Sakura Brings Us Together
essay, Mar. 2019
It was around ten years ago when I started going to Inokashira Park in Kichijoji, the west side of Tokyo, with my best friend from high school (1).
When we were high school students, we studied hard to go to universities in Tokyo. However, we both failed the entrance exams, and our dream to enjoy college life in Tokyo vanished. Instead, we came to Tokyo and visited Inokashira Park as a graduation trip. We enjoyed beautiful cherry blossoms at the park very much, and since then, we visit there every year.
At Inokashira Park, there was a lake where you could see cherry blossom trees from a boat. I never really learned how to row a boat, but at least the boat still moved forward on the water, over which cherry blossom petals were falling one after another, making random patchy patterns. Our boat broke these patterns by moving through. The petals sunk in the water for a while, but soon floated up again to fill the surface of the water with the color of pale pink.
“Let’s take a break for a while,” I said to my friend, and stopped the boat on the edge of the lake. When I took my hand off of the oar and looked up overhead, the pale color of pink covered the sky. We were so attracted and overwhelmed.
In the past ten years, our relationship has gradually changed, as our lives started new phases: my friend graduated from college, took the architecture qualification exam, and got the job. She then got married in her hometown, and became a mother. On the contrary, I started to work in Tokyo after I graduated from college, and I still work hard and live in Tokyo by myself.
When we first saw cherry blossoms at Inokashira Park, we were both country girls, who longed to live in Tokyo, and had anxiety and excitement in anticipation for our upcoming college life.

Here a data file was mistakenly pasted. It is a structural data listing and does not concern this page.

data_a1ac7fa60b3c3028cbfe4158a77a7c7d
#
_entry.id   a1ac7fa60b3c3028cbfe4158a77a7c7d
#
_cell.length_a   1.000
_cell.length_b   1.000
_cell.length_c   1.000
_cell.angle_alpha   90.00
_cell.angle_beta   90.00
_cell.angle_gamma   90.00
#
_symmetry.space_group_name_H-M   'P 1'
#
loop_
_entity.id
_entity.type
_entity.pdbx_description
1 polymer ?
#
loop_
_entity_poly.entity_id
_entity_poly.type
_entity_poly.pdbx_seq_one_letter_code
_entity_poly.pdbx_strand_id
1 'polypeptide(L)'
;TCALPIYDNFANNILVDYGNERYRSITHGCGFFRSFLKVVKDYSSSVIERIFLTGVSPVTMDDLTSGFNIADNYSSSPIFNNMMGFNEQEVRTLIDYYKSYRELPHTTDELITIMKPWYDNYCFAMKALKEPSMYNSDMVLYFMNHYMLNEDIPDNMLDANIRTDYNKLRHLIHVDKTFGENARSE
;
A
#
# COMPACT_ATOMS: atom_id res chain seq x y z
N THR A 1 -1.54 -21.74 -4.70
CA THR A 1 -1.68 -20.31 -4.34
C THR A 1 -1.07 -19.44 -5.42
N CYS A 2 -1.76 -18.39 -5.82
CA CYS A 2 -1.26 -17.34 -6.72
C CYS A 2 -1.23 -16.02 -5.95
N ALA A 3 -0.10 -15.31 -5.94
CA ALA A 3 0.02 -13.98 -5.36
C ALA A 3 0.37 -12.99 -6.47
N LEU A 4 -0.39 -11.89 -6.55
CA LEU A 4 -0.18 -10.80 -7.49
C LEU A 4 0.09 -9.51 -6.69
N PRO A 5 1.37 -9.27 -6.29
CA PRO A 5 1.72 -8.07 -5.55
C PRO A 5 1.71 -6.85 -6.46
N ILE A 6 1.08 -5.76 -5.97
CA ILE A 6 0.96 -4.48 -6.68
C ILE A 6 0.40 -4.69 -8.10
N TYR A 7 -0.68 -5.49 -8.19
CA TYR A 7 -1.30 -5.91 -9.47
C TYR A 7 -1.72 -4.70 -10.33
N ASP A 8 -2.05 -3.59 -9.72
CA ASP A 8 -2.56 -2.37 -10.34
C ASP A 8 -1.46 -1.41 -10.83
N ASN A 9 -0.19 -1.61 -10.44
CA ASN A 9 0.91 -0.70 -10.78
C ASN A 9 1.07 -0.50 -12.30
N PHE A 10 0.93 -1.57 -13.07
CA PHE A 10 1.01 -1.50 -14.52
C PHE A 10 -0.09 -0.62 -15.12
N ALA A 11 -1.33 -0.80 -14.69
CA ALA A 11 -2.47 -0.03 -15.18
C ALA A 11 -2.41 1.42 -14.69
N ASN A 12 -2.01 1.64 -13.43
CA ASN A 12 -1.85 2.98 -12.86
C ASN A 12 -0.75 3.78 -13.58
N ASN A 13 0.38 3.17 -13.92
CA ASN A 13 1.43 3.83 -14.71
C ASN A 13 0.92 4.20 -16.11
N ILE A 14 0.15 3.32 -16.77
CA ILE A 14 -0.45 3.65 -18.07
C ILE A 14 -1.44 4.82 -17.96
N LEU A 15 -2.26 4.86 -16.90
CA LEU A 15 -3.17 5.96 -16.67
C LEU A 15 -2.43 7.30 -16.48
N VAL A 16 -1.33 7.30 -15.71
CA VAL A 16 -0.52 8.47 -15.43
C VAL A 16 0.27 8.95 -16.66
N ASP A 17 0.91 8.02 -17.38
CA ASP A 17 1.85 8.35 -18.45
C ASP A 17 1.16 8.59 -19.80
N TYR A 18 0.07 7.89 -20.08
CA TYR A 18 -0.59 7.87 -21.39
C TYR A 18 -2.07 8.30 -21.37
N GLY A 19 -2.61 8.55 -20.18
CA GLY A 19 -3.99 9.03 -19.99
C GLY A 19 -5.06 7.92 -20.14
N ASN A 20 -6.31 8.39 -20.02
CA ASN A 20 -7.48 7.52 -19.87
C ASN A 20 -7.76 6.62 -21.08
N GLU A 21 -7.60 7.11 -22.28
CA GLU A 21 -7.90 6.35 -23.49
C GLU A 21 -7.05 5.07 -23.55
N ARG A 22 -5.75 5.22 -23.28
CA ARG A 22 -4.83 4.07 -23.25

However, as our stages of life changed, we didn’t have much to talk about, because we didn’t have as much in common as the years passed.
Still, every spring we see each other at Inokashira Park.
“Let’s see each other again next year.”
As we said goodbye at Inokashira Park, we already makes promises for next year.
Whenever we reunite for the annual sakura time, I always remember the pale pink sky and the beauty and peacefulness of the delicate cherry blossoms gently resting on top of the water as our boat rocked along. It reminds me of simpler times…of pre-college excitement…of a strong bond. It reminds me of happier times, before we both got too busy with work. The innocence of the sakura always makes us smile.
Way to go:
To Inokashira Park from Shinjuku station
Open Google map
1. Kichijyoji is an area, which always ranks in top three of “Areas to live in Tokyo”. At shopping streets near the Kichijyoji train station, you can enjoy street food and local restaurants. Inokashira Park is popular for couples.
Studied psychology at college, then worked as an advertisement director. Now work at public relations in art industry. Lead a simple life in the east side of Tokyo, and often go back to my parents house surrounded by rich nature.